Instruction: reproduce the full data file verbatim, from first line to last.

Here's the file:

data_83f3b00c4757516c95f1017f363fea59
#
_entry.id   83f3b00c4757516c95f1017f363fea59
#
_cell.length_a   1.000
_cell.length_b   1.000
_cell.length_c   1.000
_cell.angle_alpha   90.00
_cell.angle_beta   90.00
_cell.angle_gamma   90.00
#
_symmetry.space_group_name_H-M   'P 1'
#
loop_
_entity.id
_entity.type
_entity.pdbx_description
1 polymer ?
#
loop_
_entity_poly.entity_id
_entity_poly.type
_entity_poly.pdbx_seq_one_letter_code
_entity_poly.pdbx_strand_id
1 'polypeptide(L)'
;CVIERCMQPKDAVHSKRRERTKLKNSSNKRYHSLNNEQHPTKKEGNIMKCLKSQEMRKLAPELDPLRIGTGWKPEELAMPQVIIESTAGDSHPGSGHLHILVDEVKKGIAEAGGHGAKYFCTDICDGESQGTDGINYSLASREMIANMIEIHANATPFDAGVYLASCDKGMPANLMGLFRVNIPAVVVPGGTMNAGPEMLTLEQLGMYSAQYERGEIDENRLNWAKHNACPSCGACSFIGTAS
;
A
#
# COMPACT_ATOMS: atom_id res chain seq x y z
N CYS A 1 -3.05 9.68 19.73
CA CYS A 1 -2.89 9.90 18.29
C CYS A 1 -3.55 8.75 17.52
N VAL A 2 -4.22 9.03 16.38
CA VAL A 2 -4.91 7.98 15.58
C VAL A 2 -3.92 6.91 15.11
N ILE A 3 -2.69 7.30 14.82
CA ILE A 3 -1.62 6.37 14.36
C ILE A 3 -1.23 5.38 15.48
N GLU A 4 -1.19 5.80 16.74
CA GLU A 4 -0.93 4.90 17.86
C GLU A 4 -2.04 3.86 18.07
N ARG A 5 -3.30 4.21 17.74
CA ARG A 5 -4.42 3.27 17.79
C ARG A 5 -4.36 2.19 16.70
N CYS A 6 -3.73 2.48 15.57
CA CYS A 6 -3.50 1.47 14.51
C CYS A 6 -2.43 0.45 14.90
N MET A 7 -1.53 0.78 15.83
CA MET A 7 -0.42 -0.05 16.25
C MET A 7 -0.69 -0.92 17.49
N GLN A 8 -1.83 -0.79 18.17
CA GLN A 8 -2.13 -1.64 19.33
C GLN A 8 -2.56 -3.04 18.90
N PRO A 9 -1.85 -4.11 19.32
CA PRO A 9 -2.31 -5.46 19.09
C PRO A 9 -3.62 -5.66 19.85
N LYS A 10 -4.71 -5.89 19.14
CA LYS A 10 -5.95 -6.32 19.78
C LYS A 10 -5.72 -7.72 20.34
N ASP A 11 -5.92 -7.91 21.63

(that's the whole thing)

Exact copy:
data_83f3b00c4757516c95f1017f363fea59
#
_entry.id   83f3b00c4757516c95f1017f363fea59
#
_cell.length_a   1.000
_cell.length_b   1.000
_cell.length_c   1.000
_cell.angle_alpha   90.00
_cell.angle_beta   90.00
_cell.angle_gamma   90.00
#
_symmetry.space_group_name_H-M   'P 1'
#
loop_
_entity.id
_entity.type
_entity.pdbx_description
1 polymer ?
#
loop_
_entity_poly.entity_id
_entity_poly.type
_entity_poly.pdbx_seq_one_letter_code
_entity_poly.pdbx_strand_id
1 'polypeptide(L)'
;CVIERCMQPKDAVHSKRRERTKLKNSSNKRYHSLNNEQHPTKKEGNIMKCLKSQEMRKLAPELDPLRIGTGWKPEELAMPQVIIESTAGDSHPGSGHLHILVDEVKKGIAEAGGHGAKYFCTDICDGESQGTDGINYSLASREMIANMIEIHANATPFDAGVYLASCDKGMPANLMGLFRVNIPAVVVPGGTMNAGPEMLTLEQLGMYSAQYERGEIDENRLNWAKHNACPSCGACSFIGTAS
;
A
#
# COMPACT_ATOMS: atom_id res chain seq x y z
N CYS A 1 -3.05 9.68 19.73
CA CYS A 1 -2.89 9.90 18.29
C CYS A 1 -3.55 8.75 17.52
N VAL A 2 -4.22 9.03 16.38
CA VAL A 2 -4.91 7.98 15.58
C VAL A 2 -3.92 6.91 15.11
N ILE A 3 -2.69 7.30 14.82
CA ILE A 3 -1.62 6.37 14.36
C ILE A 3 -1.23 5.38 15.48
N GLU A 4 -1.19 5.80 16.74
CA GLU A 4 -0.93 4.90 17.86
C GLU A 4 -2.04 3.86 18.07
N ARG A 5 -3.30 4.21 17.74
CA ARG A 5 -4.42 3.27 17.79
C ARG A 5 -4.36 2.19 16.70
N CYS A 6 -3.73 2.48 15.57
CA CYS A 6 -3.50 1.47 14.51
C CYS A 6 -2.43 0.45 14.90
N MET A 7 -1.53 0.78 15.83
CA MET A 7 -0.42 -0.05 16.25
C MET A 7 -0.69 -0.92 17.49
N GLN A 8 -1.83 -0.79 18.17
CA GLN A 8 -2.13 -1.64 19.33
C GLN A 8 -2.56 -3.04 18.90
N PRO A 9 -1.85 -4.11 19.32
CA PRO A 9 -2.31 -5.46 19.09
C PRO A 9 -3.62 -5.66 19.85
N LYS A 10 -4.71 -5.89 19.14
CA LYS A 10 -5.95 -6.32 19.78
C LYS A 10 -5.72 -7.72 20.34
N ASP A 11 -5.92 -7.91 21.63